tuned;
authorwenzelm
Tue Sep 05 22:05:15 2006 +0200 (2006-09-05)
changeset 204791e496953ed7d
parent 20478 de1bd9717d6c
child 20480 4e0522d38968
tuned;
doc-src/IsarImplementation/Thy/prelim.thy
     1.1 --- a/doc-src/IsarImplementation/Thy/prelim.thy	Tue Sep 05 22:04:56 2006 +0200
     1.2 +++ b/doc-src/IsarImplementation/Thy/prelim.thy	Tue Sep 05 22:05:15 2006 +0200
     1.3 @@ -601,7 +601,7 @@
     1.4  
     1.5    \begin{itemize}
     1.6  
     1.7 -  \item @{text "?x"} if @{text "x"} does not end with a digit and @{text "i = 0"}.
     1.8 +  \item @{text "?x"} if @{text "x"} does not end with a digit and @{text "i = 0"},
     1.9  
    1.10    \item @{text "?xi"} if @{text "x"} does not end with a digit,
    1.11  
    1.12 @@ -644,33 +644,28 @@
    1.13    name components.  The packed representation a dot as separator, for
    1.14    example in ``@{text "A.b.c"}''.  The last component is called
    1.15    \emph{base} name, the remaining prefix \emph{qualifier} (which may
    1.16 -  be empty).
    1.17 +  be empty).  The basic idea of qualified names is to encode a
    1.18 +  hierarchically structured name spaces by recording the access path
    1.19 +  as part of the name.  For example, @{text "A.b.c"} may be understood
    1.20 +  as a local entity @{text "c"} within a local structure @{text "b"}
    1.21 +  of the enclosing structure @{text "A"}.  Typically, name space
    1.22 +  hierarchies consist of 1--3 levels, but this need not be always so.
    1.23  
    1.24    The empty name is commonly used as an indication of unnamed
    1.25    entities, if this makes any sense.  The operations on qualified
    1.26    names are smart enough to pass through such improper names
    1.27    unchanged.
    1.28  
    1.29 -  The basic idea of qualified names is to encode a hierarchically
    1.30 -  structured name spaces by recording the access path as part of the
    1.31 -  name.  For example, @{text "A.b.c"} may be understood as a local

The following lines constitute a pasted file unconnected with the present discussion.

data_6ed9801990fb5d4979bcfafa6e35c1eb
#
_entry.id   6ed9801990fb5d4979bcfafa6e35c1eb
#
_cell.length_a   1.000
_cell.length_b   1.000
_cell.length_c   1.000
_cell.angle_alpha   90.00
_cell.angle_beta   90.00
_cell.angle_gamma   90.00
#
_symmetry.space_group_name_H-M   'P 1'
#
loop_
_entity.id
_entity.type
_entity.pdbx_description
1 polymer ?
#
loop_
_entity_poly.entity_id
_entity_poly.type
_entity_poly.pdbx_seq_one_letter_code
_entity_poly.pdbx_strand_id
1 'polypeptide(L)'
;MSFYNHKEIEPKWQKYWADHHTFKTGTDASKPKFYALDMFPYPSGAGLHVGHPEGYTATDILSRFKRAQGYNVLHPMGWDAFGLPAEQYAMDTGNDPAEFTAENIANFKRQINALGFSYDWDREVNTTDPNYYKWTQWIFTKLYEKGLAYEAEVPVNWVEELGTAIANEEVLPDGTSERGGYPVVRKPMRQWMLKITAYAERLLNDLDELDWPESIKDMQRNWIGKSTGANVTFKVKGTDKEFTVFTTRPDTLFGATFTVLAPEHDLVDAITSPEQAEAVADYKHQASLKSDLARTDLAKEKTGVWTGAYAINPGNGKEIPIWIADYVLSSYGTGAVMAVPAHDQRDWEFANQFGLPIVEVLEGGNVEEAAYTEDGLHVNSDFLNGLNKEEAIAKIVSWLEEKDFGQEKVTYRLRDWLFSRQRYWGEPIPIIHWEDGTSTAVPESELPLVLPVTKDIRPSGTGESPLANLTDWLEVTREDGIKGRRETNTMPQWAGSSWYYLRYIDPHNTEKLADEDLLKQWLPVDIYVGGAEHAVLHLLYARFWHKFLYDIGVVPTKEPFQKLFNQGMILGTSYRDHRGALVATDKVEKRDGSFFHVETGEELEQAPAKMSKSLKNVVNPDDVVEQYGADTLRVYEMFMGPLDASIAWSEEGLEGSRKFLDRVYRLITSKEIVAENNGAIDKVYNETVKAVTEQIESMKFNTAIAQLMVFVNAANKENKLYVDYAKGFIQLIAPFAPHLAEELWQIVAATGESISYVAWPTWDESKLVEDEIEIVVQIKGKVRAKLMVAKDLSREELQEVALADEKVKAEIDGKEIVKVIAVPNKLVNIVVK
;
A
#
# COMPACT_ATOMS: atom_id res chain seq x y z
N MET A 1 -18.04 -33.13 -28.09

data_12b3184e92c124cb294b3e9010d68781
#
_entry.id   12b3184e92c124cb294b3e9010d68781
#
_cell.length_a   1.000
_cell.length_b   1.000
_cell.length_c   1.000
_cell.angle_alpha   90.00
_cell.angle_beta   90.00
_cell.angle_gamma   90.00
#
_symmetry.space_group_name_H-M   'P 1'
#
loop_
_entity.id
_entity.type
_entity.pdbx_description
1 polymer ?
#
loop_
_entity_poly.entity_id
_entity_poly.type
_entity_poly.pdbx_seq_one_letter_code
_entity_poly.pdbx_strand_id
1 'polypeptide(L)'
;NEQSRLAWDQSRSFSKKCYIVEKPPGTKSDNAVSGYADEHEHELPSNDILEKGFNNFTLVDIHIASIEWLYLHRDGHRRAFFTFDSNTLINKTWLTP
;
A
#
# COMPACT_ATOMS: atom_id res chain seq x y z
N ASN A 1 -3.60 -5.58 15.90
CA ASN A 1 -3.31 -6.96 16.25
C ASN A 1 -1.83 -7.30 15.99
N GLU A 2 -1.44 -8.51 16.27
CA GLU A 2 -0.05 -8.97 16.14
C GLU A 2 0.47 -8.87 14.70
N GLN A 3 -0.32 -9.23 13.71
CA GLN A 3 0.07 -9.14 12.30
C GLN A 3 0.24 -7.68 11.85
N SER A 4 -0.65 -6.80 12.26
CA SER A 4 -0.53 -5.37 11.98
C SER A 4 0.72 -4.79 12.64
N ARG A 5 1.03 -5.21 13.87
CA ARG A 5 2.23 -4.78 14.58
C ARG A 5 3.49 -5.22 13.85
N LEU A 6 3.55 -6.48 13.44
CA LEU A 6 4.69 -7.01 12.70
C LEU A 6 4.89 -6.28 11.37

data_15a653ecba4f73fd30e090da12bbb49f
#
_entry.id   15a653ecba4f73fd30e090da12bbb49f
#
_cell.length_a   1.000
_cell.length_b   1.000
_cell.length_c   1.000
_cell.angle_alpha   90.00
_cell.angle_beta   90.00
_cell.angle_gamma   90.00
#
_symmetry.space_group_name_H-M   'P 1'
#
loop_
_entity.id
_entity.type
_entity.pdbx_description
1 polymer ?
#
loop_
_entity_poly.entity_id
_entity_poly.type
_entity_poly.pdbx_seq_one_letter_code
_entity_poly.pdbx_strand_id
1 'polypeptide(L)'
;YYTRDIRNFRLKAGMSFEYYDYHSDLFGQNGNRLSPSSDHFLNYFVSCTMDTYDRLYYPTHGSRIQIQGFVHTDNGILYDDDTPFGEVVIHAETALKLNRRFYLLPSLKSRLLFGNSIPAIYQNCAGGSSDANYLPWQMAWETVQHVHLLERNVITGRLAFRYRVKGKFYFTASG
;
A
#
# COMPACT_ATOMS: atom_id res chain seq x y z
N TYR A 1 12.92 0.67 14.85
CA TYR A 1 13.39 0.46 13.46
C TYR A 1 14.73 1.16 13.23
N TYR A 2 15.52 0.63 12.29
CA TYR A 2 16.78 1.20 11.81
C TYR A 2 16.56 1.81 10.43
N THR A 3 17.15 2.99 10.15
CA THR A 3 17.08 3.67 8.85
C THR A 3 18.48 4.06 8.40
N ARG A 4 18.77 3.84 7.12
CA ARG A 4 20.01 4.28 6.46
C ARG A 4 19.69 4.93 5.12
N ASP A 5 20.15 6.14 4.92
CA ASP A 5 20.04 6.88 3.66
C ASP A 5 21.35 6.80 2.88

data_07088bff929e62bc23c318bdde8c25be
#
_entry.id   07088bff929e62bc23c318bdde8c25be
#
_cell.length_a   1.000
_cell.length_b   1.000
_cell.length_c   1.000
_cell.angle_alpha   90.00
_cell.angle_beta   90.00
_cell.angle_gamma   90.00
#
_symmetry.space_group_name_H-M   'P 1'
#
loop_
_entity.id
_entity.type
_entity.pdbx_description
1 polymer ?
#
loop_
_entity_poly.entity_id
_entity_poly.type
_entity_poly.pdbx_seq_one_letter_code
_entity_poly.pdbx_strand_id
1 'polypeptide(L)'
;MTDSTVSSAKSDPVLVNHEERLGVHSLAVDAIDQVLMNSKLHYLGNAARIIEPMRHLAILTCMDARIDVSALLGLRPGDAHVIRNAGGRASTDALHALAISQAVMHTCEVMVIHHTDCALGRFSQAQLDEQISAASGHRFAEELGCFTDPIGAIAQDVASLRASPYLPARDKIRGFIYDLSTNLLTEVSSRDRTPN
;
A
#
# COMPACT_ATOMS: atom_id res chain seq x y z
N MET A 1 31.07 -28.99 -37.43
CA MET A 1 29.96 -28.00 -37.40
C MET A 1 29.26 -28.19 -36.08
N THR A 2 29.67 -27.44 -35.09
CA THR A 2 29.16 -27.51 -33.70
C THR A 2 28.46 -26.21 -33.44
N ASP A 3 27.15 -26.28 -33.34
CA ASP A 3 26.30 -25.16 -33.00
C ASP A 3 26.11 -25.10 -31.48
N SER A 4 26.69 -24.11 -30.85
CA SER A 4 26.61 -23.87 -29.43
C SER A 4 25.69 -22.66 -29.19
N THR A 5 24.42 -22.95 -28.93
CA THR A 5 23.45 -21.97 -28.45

1.32 -  entity @{text "c"} within a local structure @{text "b"} of the
    1.33 -  enclosing structure @{text "A"}.  Typically, name space hierarchies
    1.34 -  consist of 1--3 levels, but this need not be always so.
    1.35 -
    1.36    \medskip A @{text "naming"} policy tells how to turn a name
    1.37    specification into a fully qualified internal name (by the @{text
    1.38    "full"} operation), and how to fully qualified names may be accessed
    1.39 -  externally.
    1.40 -
    1.41 -  For example, the default naming prefixes an implicit path from the
    1.42 -  context: @{text "x"} is becomes @{text "path.x"} internally; the
    1.43 -  standard accesses include @{text "x"}, @{text "path.x"}, and further
    1.44 -  partial @{text "path"} specifications.
    1.45 -
    1.46 +  externally.  For example, the default naming prefixes an implicit
    1.47 +  path from the context: @{text "x"} is becomes @{text "path.x"}
    1.48 +  internally; the standard accesses include @{text "x"}, @{text
    1.49 +  "path.x"}, and further partial @{text "path"} specifications.
    1.50    Normally, the naming is implicit in the theory or proof context.
    1.51 -  There are separate versions of the corresponding operations for these
    1.52 -  context types.
    1.53 +  There are separate versions of the corresponding operations for
    1.54 +  these context types.
    1.55  
    1.56    \medskip A @{text "name space"} manages a collection of fully
    1.57    internalized names, together with a mapping between external names
    1.58 @@ -683,20 +678,19 @@
    1.59    of formal entity, such as logical constant, type, type class,
    1.60    theorem etc.  It is usually clear from the occurrence in concrete
    1.61    syntax (or from the scope) which kind of entity a name refers to.
    1.62 -
    1.63    For example, the very same name @{text "c"} may be used uniformly
    1.64    for a constant, type, type class, which are from separate syntactic
    1.65 -  categories.  There is a common convention to name theorems
    1.66 -  systematically, according to the name of the main logical entity
    1.67 -  being involved, such as @{text "c.intro"} and @{text "c.elim"} for
    1.68 -  theorems related to constant @{text "c"}.
    1.69 +  categories.
    1.70  
    1.71 -  This technique of mapping names from one space into another requires
    1.72 -  some care in order to avoid conflicts.  In particular, theorem names
    1.73 -  derived from type or class names are better suffixed in addition to
    1.74 -  the usual qualification, e.g.\ @{text "c_type.intro"} and @{text
    1.75 -  "c_class.intro"} for theorems related to type @{text "c"} and class
    1.76 -  @{text "c"}, respectively.
    1.77 +  There are common schemes to name theorems systematically, according
    1.78 +  to the name of the main logical entity being involved, such as
    1.79 +  @{text "c.intro"} and @{text "c.elim"} for theorems related to
    1.80 +  constant @{text "c"}.  This technique of mapping names from one
    1.81 +  space into another requires some care in order to avoid conflicts.
    1.82 +  In particular, theorem names derived from type or class names are
    1.83 +  better suffixed in addition to the usual qualification, e.g.\ @{text
    1.84 +  "c_type.intro"} and @{text "c_class.intro"} for theorems related to
    1.85 +  type @{text "c"} and class @{text "c"}, respectively.
    1.86  *}
    1.87  
    1.88  text %mlref {*